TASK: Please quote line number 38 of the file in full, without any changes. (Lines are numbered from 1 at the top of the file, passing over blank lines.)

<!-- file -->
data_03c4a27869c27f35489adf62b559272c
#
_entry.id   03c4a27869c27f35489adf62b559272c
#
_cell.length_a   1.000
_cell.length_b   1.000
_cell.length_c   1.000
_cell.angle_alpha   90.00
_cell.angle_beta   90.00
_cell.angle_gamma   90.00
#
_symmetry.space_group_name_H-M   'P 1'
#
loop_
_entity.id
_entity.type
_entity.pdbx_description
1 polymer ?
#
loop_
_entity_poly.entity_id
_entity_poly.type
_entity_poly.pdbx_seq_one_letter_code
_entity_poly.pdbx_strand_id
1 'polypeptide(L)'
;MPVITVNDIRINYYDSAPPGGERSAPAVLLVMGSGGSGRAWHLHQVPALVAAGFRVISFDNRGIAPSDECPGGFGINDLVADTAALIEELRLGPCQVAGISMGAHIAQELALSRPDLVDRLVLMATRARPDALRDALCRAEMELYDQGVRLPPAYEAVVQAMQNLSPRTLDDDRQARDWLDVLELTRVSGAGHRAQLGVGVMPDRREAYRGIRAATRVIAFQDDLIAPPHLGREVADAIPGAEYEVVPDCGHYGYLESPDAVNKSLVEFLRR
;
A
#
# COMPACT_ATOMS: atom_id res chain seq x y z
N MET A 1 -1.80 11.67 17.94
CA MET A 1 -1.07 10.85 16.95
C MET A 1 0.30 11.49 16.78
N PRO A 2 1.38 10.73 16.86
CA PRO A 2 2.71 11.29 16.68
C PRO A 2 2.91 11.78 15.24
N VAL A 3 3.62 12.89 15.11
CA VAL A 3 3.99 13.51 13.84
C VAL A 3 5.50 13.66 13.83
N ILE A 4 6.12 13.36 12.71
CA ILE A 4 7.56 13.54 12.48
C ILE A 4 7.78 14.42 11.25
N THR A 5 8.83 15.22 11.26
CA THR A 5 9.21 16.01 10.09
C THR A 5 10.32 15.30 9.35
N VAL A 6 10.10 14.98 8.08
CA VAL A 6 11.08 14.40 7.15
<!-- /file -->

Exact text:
CA VAL A 3 3.99 13.51 13.84